The Mars Volta Keeps Fans Guessing On A Super Slinky Comeback Album

Never underestimate The Mars Volta’s ability to surprise even their most ardent fans. Going back to the early days of their first band, At The Drive-In, Cedric Bixler-Zavala and Omar Rodríguez-López were musical chameleons, metamorphosing from the crafty, furious hardcore punk of this outfit to make way for explosion. of the program rock, jazz, alternative rock and Latin rhythms from The Mars Volta.

And now, a decade and a short-lived split after their last album, Noctourniquet, they’ve gone boldly and unexpectedly pop, with their eponymous new collection that sits perfectly between slick, espadrille-clad yacht rock and slinky R&B.

There is a darkness at the heart of it all. The group came to a halt in 2013, after Bixler-Zavala joined the Church of Scientology ostensibly to try to cope with a financially crippling bad habit. He didn’t have much experience and has since voiced his criticism of the organization, not least because his wife, actress Chrissie Carnell, was among the members to accuse fellow Scientologist Danny Masterson – his former teammate in The 70’s Show and former partner – of rape (which he denies), and to describe controlling and coercive behavior within the church.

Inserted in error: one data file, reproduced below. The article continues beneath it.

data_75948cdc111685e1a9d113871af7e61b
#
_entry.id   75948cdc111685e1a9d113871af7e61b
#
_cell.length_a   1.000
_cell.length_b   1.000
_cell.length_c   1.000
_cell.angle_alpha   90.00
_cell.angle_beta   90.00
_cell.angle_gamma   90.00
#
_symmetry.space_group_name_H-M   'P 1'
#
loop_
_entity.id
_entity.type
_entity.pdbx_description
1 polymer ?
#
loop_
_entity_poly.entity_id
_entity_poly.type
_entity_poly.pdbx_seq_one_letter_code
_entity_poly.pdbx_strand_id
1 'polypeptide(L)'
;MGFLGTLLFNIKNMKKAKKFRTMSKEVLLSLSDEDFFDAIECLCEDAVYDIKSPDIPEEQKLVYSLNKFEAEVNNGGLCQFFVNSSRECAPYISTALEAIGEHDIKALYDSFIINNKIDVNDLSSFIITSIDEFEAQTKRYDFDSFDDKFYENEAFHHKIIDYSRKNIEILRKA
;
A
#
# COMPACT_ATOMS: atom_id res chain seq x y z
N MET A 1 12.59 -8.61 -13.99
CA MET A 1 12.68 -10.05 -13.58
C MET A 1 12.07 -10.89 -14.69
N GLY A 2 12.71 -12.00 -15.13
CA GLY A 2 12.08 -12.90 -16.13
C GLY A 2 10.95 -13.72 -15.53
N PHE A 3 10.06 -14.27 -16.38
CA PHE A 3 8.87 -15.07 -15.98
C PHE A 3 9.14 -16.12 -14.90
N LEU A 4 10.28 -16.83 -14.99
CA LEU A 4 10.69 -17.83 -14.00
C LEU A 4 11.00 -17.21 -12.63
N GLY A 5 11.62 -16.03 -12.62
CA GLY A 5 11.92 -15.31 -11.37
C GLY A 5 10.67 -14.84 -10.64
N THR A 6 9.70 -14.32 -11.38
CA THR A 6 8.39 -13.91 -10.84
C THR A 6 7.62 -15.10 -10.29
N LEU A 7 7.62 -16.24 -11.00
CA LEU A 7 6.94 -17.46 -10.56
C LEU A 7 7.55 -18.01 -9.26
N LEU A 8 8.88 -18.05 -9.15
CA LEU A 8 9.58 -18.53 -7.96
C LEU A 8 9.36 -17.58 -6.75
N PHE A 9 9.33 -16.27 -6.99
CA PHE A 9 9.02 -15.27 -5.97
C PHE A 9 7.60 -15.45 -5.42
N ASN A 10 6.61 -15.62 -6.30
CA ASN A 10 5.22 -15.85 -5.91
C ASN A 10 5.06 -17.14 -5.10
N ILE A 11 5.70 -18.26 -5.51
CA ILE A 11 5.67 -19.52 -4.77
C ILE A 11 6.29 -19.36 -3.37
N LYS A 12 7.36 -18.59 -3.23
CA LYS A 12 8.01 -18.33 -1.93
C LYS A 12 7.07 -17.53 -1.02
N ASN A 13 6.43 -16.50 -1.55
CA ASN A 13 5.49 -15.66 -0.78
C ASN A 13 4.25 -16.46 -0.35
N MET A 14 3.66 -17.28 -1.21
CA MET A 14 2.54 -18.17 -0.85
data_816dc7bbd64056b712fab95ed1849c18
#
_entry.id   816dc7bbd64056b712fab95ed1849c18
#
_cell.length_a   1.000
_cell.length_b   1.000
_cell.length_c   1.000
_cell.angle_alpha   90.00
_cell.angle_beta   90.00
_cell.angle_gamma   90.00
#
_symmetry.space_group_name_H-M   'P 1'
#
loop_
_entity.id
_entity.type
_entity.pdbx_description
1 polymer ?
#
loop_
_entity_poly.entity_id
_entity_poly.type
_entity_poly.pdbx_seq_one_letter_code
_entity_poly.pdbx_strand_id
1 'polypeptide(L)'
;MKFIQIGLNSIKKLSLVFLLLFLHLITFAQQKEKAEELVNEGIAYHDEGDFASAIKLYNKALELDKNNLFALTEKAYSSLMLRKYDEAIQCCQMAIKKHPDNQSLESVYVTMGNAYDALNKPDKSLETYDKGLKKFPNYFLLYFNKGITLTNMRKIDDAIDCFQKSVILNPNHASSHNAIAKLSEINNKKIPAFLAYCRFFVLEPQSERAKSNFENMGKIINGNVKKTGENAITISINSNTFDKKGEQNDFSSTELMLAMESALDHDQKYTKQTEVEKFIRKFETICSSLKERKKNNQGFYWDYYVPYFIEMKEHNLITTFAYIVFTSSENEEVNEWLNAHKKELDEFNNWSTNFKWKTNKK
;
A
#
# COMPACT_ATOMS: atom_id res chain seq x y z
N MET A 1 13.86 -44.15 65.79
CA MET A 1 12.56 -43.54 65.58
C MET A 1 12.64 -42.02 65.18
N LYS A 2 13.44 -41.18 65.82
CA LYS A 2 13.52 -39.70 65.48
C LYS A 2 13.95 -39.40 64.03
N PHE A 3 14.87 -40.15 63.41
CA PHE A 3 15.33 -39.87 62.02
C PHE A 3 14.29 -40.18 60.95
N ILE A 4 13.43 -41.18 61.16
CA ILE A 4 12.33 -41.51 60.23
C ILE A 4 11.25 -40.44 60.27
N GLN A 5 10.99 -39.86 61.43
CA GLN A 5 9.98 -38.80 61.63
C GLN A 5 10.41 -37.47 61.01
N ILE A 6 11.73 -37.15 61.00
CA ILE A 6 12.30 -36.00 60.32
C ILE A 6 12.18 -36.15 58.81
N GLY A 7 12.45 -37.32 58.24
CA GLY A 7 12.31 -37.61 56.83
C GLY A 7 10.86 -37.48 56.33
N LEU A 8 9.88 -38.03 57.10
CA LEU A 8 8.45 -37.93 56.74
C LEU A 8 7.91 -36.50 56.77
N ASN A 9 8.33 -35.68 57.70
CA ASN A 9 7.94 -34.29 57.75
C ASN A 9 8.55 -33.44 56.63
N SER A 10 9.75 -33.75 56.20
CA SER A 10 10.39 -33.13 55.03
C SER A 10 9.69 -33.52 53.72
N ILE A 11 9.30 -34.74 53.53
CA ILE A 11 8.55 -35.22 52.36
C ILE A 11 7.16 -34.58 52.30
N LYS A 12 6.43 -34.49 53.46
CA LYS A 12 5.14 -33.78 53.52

Bixler-Zavala’s fury at this hellish situation is evident throughout this record. “I will shine the blackest lightt”, he sings Black light shine. “To the culprit on all fours.” In the past, this feeling would have been supported by an impenetrable wall of noise, a musical mix made to unravel over days and weeks of listening. Here, however, it encounters a slice of Hall & Oates-worthy MOR funk, backed by slinky rattlesnake percussion.

This is arguably the first time in The Mars Volta that Bixler-Zavala’s voice takes center stage, with Rodríguez-López’s fireworks taking precedence over more subtle instrumentation, notably on County History. A moonlit take on R&B that owes Prince a substantial debt, it’s romantic, even sexy, in a completely new way for them.

Elsewhere, faded 80s pop Vigilthe Latin soul of Que Dios De Maldiga Mi Corazonand the heavy reggae of Equus 3 show a band stretching for their own satisfaction, regardless of what their usual audience expects. Same No case win, with the more pointed voice of yesteryear, is tempered by an atmospheric musical base that suggests a love of early Talk Talk. It is so tasteful.

Where once they galloped, here they gallop, they glide, giving themselves all the time in the world. Diehard fans of weird stuff will hate it. It’s hard to imagine this duo of auditory adventurers not caring. This is clearly the right music for this stage of their musical evolution. Good to see they still keep us guessing.

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